The most important step for anyone is to e-mail Jim at firstname.lastname@example.org and ask to be placed on the list to receive the GOS announcements and bird PDFs. These twice-a-week collections teach members about birds (sometimes other animals) and inform members of activities and opportunities. Nobody will get your e-mail and you can get off any time. NEW! View our special 5-part Winter Waterbirds series here.
Bird Photography at Stevenson Woods
The migrant trap on Galveston Island has the highest bird list in the history of North America, at 325 species in 28 years. Surrounded by grassland for many miles, this is an island forest with fruiting trees, flowing plants, seeds and a water source which is surrounded by tall trees that block out any noise, making birds totally comfortable.
The avian photographic possibilities of this Chenier (or Motte) has been endless. Over two dozen species of warblers each April find fresh water, food and sleep in this protected oasis, plus orioles, tanagers, grosbeaks, flycatchers, vireos and buntings (beside the pair of nesting Painted Buntings). Non-songbirds such as hummers, raptors, woodpeckers and cuckoos also visit.
This site was developed for bird photography by ornithologist Jim Stevenson, and later Alan Murphy and Brian Small. They were taking advantage of over-the-shoulder sunshine and an attractive green background and flat grass. Decorative perches allow for perfect shots as birds slowly approach the drip pan. Bird calls may be used to aid in attracting birds, just as the drip sound pulls them in!
Jim Stevenson has birded all his life, trained by his ornithologist-father, Henry, at FSU, and has had a dozen books published with his bird pictures. Nate Chappell is a professional bird photographer who has spent years shooting Jim’s property and will supervise other experts and photographers alike. Other experts will also be brought in. Jim can also get you out on San Luis Pass with its myriads of tame shorebirds with his 4×4.
Proceeds will go to removing invasive trees such as tallow from the Island by the Galveston Ornithological Society and the creation of educational “bird boards” for the public. To register, e-mail Jim Stevenson at email@example.com or call at 409-370-1515 for space and instructions.
The Rio Grande Valley trip is a four-day, whirlwind tour of many of the terrific spots for birds in South Texas. We leave around dawn on Thursday and drive to Harlingen, where we will hotel for the duration of the trip. Then we head out to Laguna Atascosa NWR for afternoon birding, before calling it a day.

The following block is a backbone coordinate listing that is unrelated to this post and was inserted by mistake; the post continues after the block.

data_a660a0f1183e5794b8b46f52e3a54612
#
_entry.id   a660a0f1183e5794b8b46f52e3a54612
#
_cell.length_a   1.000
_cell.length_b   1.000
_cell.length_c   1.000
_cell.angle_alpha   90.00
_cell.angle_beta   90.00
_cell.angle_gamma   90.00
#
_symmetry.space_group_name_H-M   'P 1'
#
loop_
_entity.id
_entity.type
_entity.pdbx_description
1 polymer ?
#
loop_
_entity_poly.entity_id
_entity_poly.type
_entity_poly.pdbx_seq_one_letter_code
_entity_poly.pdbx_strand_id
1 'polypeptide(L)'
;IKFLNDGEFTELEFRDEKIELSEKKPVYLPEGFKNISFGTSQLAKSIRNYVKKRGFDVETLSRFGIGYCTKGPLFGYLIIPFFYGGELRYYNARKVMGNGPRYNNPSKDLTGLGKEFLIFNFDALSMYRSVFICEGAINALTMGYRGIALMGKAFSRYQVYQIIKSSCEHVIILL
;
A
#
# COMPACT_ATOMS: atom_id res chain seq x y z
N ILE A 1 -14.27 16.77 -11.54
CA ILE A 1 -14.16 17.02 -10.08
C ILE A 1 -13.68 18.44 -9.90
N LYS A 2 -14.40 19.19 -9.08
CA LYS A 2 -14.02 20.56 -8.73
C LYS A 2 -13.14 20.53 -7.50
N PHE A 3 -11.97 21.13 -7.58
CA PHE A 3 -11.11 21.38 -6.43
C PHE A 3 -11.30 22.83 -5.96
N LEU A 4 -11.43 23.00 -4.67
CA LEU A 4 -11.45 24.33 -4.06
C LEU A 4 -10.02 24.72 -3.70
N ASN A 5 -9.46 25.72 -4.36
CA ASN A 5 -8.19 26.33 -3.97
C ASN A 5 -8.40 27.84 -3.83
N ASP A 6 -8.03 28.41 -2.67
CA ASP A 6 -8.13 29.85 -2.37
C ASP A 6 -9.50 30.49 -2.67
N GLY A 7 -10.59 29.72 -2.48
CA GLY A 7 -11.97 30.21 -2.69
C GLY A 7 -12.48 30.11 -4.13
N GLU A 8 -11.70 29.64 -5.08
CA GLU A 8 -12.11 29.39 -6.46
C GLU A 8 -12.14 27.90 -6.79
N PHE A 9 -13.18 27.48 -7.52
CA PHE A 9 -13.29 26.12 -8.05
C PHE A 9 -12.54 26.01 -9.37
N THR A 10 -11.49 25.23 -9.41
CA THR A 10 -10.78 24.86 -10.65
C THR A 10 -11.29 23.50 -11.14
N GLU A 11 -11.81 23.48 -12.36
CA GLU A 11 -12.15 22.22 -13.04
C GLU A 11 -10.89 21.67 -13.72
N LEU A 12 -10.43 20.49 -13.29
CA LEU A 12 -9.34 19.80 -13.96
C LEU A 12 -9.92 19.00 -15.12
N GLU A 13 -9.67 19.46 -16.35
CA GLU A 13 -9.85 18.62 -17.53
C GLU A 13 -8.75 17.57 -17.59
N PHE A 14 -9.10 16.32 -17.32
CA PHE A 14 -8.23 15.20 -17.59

We have three wonderful and separate weeks in Costa Rica. Week one, the “Western Loop,” we head over to the Pacific Coast and begin with the Tarcoles area. Included in this is the town itself, with Turquoise-browed Motmots, a boat ride into the mangroves with Boat-billed Herons, a Canopy Walk down the side of the mountain, with many mid-range tropical species, and fabulous Carara National Park.
We often run a spring break trip in mid-March to several places in West Texas, with the top destination being Big Bend National Park. On Thursday, however, we leave the Galveston/Houston area very early, arriving midafternoon in Balmorhea. We visit the Lake and the State Park for birds like roadrunner and Vermilion Flycatcher, then move on to the highway that heads south toward Big Bend National Park. However, we stop for a visit at Davis Mountain State Park, where feeders bring many neat bird species close.
Jim and the GOS run two birding programs in April that are the best activities of the entire year. One is pure birding, visiting virtually every good birding site on the UTC. Places include Sabine Woods, High Island, Anahuac, Brazoria and San Bernard NWR, Quintana Neotropical Sanctuary, Bolivar Flats, Galveston’s Lafitte’s Cove Nature Preserve and San Luis Pass, Texas City Dike, Brazos Bend State Park and of course, Jim’s amazing property. We’ll see around two hundred species from brilliant warblers to exquisitely-colored shorebirds, and spend five days in delightful, spring weather. You are welcomed to bring a hand-held camera, but the emphasis will be on bird watching.
One of our most favorite trips during the year is the Plains/Rockies Trip, which runs from the Great Salt Lake in Utah to North Dakota. We spend a couple days around the Great Salt Lake looking both at the thousands of waterbirds, but also some specialties like Chukar, Burrowing and Short-eared Owls, Brewers Sparrows, Sage Thrasher, dancing Western and Clark’s Grebes, and much more.
June is the big destination for the GOS, where we spend two weeks in Alaska. We fly into Anchorage and spend one of our weeks on the Kenai Peninsula, taking one boat to a seabird colony and then the all-day Resurrection Bay Tour. We’ll see lots of alcids, tons of Bald Eagles up close, and many species of northern songbirds. We make northern songbirds a big priority on this leg, looking for things like the two crossbills, Pine Grosbeak, Alder and Olive-sided Flycatcher, Violet-green Swallow, Varied Thrush, Golden-crowned Kinglet, Townsend’s Warbler, Lincoln’s, Kenai Song, and various Fox Sparrows, Common Redpolls, Rusty Blackbird and other rather tough birds.
The Arizona Trip is conducted at the best time for the unique birds of the Desert Southwest, and in a way that avoids birding in hot weather. We bird the desert in the early morning and are in the mountains during the afternoon. We bird four main areas: the Chiricahuas, the Huachucas, the Nogales area and the Tucson region. Each has unique bird species in beautiful mountain ranges.